It is the $40 billion black hole that the Government is scrambling to plug.
And while the black economy is estimated to be worth as much as a fleet of 12 new submarines, no-one knows exactly what the figure is.
That is one of the issues the Black Economy Taskforce is grappling with, as it prepares to advise the Federal Government on how to combat the problem.
Taskforce chair Michael Andrew says the extent of non-compliance — by labour hire, cleaning and courier businesses in particular — is surprising.
“The thing that really struck me was the size and scale of the black economy and how endemic it is [to] every sector of the economy,” Mr Andrew said.
Illegal cigarettes, gambling and phoenix companies are in the firing line, but there are some less obvious targets too.
What the Taskforce is targeting:
1. Fraudulent invoicing
“Interestingly, the most quoted ABN in Australia is Bunnings,” Mr Andrew said.
Mr Andrew said many tradies hid their cash payments by fraudulently quoting the Bunnings ABN. (ABC News: Armin Azad)
“Because every tradesman goes to Bunnings to buy their material and they have a receipt with Bunnings’ ABN up the top.
“It means every plumber and electrician quotes the Bunnings ABN, so we can never trace who they are that are actually receiving the cash payments.
“When they’re giving fraudulent invoices to people who they want cash payments for, they deliberately disguise this under the Bunnings ABN.”
2. $100 notes
“Forty-six per cent of our currency in Australia is $100 notes. That means 14 for every adult in Australia. I’m yet to find one single adult who has 14, so where are they?”
3. The sharing economy (Airbnb, Uber, et cetera)
“The sharing economy is a big part of the problem,” Mr Andrew said.
“You’ve got people going into business for the first time and they really don’t understand the rules that every time you rent out an AirbnB it’s taxable income.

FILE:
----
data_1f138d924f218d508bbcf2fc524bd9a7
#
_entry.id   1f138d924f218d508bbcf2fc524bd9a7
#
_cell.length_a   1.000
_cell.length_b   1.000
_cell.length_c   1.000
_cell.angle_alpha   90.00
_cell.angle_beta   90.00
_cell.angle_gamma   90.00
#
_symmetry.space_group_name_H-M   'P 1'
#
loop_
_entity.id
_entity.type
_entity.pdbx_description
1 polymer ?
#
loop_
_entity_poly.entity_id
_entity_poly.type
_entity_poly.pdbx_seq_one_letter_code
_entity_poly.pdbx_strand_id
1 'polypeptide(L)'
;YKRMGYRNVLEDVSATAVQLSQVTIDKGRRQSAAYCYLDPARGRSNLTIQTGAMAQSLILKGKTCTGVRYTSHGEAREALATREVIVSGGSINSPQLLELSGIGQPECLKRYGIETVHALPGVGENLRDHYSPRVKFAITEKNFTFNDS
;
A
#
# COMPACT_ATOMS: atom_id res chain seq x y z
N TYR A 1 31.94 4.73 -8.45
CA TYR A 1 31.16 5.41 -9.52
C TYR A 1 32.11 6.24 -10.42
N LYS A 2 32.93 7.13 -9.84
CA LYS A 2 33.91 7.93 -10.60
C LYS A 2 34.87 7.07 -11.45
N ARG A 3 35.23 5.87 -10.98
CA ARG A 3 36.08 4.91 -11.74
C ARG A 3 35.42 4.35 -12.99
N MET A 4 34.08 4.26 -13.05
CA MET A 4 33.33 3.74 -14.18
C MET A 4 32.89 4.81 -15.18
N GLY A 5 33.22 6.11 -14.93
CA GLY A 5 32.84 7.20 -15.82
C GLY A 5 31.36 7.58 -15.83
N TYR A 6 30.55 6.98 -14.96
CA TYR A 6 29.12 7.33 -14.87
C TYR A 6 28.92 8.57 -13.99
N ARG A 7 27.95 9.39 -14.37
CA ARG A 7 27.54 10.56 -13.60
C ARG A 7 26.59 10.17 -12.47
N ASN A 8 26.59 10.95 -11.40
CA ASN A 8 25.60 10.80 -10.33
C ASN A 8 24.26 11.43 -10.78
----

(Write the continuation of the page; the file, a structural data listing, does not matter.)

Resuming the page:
“Every time you drive an Uber, it’s taxable income. Every time you do a job on Airtasker, it’s taxable income.”
4. Sham contracting
“In WA, I think there’s been a particular outsourcing of mining services and a lot of people are contractors that move from project to project,” he said.
“That’s more the nature of the economy here. We’re starting to see legitimate people — employees — shifting to contracting.
“Being forced to, often by their employer, to avoid government charges and government tax, and they really are exposing themselves on work cover and other related issues.”
5. Sales suppression software
“(It’s) an accounting system that obliterates every time you get a certain receipt,” Mr Andrew said.
“So, for example, it takes out all the $20 receipts that you might have had if you’re a little restaurant or if you’re a larger business. There’s no audit trail behind it.”
Mr Andrew said it occurred mostly in the restaurant trade, and had been banned in the federal budget.
“But we’ve been trying to track down where it is in Australia and there does seem to be quite a few examples in Perth,” he said.
The Black Economy Taskforce is due to present its final report to the Government in October.